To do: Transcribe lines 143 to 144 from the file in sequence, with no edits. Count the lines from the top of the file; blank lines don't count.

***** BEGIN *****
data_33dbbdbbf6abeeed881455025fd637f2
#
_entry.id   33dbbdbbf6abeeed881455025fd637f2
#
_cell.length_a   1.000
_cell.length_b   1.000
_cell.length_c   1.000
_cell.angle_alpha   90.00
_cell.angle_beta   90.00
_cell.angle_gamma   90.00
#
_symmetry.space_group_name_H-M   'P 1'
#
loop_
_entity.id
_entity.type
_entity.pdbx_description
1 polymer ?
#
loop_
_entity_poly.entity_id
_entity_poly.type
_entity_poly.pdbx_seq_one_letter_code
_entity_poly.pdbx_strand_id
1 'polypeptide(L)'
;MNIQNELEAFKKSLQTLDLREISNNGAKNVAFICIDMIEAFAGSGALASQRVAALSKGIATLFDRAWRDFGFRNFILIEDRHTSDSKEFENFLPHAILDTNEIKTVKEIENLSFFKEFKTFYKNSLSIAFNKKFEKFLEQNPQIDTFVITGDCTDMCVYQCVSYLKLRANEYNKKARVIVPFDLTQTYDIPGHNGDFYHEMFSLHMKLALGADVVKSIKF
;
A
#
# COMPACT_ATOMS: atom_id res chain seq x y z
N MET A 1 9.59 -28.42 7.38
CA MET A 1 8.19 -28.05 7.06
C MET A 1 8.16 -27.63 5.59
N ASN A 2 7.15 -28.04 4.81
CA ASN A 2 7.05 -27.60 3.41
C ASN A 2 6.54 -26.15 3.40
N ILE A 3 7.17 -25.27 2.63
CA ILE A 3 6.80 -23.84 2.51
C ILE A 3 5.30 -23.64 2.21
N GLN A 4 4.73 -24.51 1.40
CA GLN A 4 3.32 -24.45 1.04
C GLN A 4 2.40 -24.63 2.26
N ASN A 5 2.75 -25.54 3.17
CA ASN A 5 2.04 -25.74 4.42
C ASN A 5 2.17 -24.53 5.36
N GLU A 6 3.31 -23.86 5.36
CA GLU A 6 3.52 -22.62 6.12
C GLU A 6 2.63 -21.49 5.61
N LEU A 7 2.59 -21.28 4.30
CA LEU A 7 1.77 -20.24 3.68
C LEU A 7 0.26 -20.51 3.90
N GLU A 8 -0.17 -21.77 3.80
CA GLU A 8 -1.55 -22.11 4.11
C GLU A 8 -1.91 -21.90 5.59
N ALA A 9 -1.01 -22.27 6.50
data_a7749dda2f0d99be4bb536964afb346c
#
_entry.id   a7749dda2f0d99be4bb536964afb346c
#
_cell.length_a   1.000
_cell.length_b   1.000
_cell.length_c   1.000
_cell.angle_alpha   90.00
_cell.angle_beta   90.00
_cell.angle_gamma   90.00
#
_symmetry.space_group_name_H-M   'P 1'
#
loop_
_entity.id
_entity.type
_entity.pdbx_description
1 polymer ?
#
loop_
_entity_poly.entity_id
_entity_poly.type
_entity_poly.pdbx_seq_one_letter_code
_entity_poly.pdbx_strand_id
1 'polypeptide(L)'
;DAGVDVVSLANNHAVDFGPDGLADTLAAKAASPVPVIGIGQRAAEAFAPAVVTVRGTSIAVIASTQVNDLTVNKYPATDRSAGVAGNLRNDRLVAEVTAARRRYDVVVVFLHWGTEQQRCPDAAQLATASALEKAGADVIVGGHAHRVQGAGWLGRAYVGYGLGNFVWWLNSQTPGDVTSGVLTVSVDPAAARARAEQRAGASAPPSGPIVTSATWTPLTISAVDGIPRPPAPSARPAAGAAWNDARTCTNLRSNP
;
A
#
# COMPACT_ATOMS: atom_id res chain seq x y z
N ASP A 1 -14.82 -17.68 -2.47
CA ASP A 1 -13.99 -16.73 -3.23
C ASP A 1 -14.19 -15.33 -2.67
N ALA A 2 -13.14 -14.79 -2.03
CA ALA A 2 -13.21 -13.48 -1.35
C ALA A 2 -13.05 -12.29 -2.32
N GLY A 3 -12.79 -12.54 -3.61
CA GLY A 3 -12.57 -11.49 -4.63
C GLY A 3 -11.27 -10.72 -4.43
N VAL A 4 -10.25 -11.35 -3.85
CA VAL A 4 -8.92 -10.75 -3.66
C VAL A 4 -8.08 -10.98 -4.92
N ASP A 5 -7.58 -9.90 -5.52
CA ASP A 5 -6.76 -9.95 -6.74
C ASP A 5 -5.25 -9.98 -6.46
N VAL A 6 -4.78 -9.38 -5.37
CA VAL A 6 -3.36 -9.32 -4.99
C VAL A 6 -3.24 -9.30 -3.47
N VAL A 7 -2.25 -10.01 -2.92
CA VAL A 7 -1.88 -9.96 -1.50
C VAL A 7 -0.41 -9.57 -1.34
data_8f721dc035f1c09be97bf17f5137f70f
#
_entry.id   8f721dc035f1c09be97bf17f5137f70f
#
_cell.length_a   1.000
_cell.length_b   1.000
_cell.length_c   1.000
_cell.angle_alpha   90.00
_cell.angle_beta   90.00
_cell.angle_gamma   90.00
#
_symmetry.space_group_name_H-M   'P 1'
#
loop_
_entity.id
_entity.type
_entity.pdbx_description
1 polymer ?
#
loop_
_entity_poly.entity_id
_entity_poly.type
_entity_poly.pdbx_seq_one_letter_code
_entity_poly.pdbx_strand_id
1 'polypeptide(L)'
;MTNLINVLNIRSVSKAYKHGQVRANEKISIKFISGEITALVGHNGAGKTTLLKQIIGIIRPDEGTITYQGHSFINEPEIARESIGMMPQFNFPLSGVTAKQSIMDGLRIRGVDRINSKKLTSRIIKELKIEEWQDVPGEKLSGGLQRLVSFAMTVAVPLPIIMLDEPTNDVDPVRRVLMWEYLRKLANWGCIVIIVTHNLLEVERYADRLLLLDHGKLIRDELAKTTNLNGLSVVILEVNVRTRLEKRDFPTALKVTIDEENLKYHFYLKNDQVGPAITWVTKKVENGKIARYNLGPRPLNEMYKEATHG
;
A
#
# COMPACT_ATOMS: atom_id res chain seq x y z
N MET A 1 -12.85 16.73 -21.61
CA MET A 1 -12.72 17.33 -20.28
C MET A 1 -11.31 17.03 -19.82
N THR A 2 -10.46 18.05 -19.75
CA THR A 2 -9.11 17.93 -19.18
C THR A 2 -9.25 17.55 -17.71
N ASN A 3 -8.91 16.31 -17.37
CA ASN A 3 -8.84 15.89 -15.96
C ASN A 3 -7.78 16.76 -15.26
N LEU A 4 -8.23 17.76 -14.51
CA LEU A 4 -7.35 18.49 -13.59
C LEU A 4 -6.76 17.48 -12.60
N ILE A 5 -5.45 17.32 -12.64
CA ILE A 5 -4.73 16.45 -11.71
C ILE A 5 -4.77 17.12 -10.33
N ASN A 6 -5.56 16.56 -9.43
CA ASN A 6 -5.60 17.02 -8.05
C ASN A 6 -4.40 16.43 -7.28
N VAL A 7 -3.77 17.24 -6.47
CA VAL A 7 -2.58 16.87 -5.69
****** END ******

N ASN A 3 -8.91 16.31 -17.37
CA ASN A 3 -8.84 15.89 -15.96